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The Room - 2003

The Room - 2003

Director(s): Tommy Wiseau  

Writer(s): Tommy Wiseau

Cinematography by: Todd Barron  

Editor(s): Eric Chase

Cast: Tommy Wiseau, Greg Sestero, Juliette Danielle and Robyn Paris

Synopsis: All American Johnny is caught in a lethal love triangle as his fiancé starts a love affair with his best friend.  

Review:

This movie has been bouncing around now for fifteen years now. It’s widely known as “the best bad movie ever made”. In my eyes, it’s not (Faithful Findings), but one can’t argue with that being a great selling point. Maybe you heard of it from a friend, co-worker or a family member who is crazy about this movie. You probably heard of it thanks to 2017’s The Disaster Artist, a behind-the-scenes look at the making of it, seen through the eyes of the star, writer, producer and director Tommy Wiseau. I saw it maybe four or five years back thanks to a co-worker. Ever since, my wife and I have enjoyed watching it every now and again, to revel in this masterpiece of cinema. Recently it got a wide release and I thought I might as well write a review

Sorry, I forgot to use my sarcasm font. I hope this review isn't too confusing.

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The story is a modern retelling of Charles Dicken’s A Tale of Two Cities. We follow Johnny, an All-American boy living on top of the world. He is up for a promotion, he has friends around him that love him and he has, in his eyes, the perfect fiancé.  But, his fiancé Lisa is unhappy with the life they are living and is having second thoughts about their upcoming marriage. She starts a torrid affair with his BEST FRIEND, Mark. It all leads to a deadly confrontation in which Johnny, now fed up with the world that continues to betray him (he also didn’t get the promotion), decides to “permanently” step out of the way of the love Mark and Lisa have bloomed. Powerful stuff.

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Wiseau is also a proponent of showing the audience and not telling them anything. Literally anything. We are never told how long Johnny and Lisa have been together. Or what Johnny’s profession is. Or how long Mark and Johnny have been BEST FRIENDS and why they became friends in the first place. There is a set of characters who appear and disappear without a sense of their place in the story. Storylines like a drug deal gone wrong and a cancer diagnostication of his mother in law that all lead to nowhere… if you don’t think about it. But all are part of the bigger picture Wiseau is painting. He fully trusts his audience to decipher this master-class puzzle he has constructed for any true lover of cinema. What does it all mean? No really, I’m asking.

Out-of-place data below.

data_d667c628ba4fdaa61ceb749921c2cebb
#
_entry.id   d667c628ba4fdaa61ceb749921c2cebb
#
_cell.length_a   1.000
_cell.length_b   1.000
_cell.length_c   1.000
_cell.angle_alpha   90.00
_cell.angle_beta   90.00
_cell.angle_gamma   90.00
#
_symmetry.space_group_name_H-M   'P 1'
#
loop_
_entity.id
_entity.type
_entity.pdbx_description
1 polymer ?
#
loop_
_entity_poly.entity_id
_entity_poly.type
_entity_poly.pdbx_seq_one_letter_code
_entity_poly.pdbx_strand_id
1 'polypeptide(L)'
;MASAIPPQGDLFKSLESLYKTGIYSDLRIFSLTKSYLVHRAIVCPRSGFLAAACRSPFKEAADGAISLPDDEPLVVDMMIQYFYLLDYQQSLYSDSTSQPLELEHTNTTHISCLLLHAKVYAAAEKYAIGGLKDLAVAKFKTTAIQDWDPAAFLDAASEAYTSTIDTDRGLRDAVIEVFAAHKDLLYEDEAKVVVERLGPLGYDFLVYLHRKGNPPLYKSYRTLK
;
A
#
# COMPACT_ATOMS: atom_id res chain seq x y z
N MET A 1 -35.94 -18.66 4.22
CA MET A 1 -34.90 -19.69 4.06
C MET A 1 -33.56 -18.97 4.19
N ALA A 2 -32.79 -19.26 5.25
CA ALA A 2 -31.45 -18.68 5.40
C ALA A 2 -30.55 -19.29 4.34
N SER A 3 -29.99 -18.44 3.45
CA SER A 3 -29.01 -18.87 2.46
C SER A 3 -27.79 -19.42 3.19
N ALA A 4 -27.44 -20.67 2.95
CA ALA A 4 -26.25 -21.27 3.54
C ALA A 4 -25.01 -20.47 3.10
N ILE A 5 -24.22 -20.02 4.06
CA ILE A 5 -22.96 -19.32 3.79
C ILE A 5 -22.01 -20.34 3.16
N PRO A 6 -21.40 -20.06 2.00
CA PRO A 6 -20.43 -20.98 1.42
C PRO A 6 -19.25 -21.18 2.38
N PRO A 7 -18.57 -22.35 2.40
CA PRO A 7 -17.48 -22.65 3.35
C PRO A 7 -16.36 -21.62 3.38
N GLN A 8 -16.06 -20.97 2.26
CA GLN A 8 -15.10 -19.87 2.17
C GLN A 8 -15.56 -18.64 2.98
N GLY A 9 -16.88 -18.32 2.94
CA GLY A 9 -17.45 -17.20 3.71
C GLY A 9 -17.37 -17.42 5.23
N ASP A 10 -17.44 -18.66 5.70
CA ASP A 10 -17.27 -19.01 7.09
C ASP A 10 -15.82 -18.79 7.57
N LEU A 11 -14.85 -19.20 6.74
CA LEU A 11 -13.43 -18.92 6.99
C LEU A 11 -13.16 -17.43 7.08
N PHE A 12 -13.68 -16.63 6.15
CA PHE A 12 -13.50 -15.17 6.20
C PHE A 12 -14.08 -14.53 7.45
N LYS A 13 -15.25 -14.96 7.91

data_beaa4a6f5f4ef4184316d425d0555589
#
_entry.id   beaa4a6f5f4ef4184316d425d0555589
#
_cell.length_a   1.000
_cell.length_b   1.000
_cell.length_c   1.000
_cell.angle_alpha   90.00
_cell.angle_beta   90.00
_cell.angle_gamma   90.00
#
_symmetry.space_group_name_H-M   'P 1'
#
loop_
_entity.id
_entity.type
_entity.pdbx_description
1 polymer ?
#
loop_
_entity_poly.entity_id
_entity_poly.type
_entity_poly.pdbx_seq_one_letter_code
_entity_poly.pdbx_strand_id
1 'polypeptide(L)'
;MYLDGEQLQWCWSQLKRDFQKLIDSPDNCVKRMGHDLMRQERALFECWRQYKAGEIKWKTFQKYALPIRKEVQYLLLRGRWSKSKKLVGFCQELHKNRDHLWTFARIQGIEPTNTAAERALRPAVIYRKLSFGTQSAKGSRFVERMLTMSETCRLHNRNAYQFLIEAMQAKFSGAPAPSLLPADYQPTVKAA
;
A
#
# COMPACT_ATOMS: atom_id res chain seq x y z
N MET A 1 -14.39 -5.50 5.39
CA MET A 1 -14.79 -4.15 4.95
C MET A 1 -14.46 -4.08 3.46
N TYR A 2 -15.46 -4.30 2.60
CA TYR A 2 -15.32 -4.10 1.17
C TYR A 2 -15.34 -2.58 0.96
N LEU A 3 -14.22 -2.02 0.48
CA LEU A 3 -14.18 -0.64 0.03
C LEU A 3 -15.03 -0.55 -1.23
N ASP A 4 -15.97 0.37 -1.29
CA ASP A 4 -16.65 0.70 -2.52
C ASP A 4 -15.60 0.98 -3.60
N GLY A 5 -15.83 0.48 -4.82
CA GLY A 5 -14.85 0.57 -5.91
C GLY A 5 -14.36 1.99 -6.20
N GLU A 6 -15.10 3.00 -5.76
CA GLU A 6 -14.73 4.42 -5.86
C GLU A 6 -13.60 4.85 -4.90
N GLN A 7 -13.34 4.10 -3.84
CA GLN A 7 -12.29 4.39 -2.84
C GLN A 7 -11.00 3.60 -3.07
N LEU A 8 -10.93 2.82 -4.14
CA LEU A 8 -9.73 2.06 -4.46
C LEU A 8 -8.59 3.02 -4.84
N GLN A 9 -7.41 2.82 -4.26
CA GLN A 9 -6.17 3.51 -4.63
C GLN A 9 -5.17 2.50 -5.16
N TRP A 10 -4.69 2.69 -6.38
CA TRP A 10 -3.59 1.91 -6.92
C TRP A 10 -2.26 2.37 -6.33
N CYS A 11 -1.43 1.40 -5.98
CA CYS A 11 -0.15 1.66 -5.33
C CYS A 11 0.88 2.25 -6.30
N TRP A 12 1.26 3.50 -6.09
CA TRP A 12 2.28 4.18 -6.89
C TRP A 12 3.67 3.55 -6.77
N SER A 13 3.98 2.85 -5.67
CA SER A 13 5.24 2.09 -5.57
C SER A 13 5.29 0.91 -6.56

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Wiseau is also a master at symbolism. Nothing is by mistake, nothing is random. What is a spoon to the normal person? Well, if you Google the definition you may get; “an implement consisting of a small, shallow oval or round bowl on a long handle, used for eating, stirring, and serving food.” But, when Wiseau sees a spoon he sees a metaphor of Johnny. How he holds up Lisa financially and emotionally. How he carries Danny through school and the mean, mean streets of San Francisco. Johnny is the spoon shown in the picture frames throughout the entire movie.

The acting. Yeah.         

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Seeing this movie on the big screen was a pure joy. I hadn’t laughed during a screening this much in a long time. The fans know the beats and interact with the movie, making it even more fun. Wiseau didn’t set out to make this a cult classic, “so bad it’s good” movie, but watching the fandom grow and the joy spread has a been a treat. The Room is one of the few movies of its ilk that has been cemented in our Zeitgeist and after you finish watching it you will know why. Spoons is why I love movies.

The Room is currently available to stream through VOD. Buy it, love it and share it.

If you like this review let me know in the comment section down below. Also, follow me over at Twitter (@yILovemovies) or over on Facebook, so you can be up to date with all my reviews.

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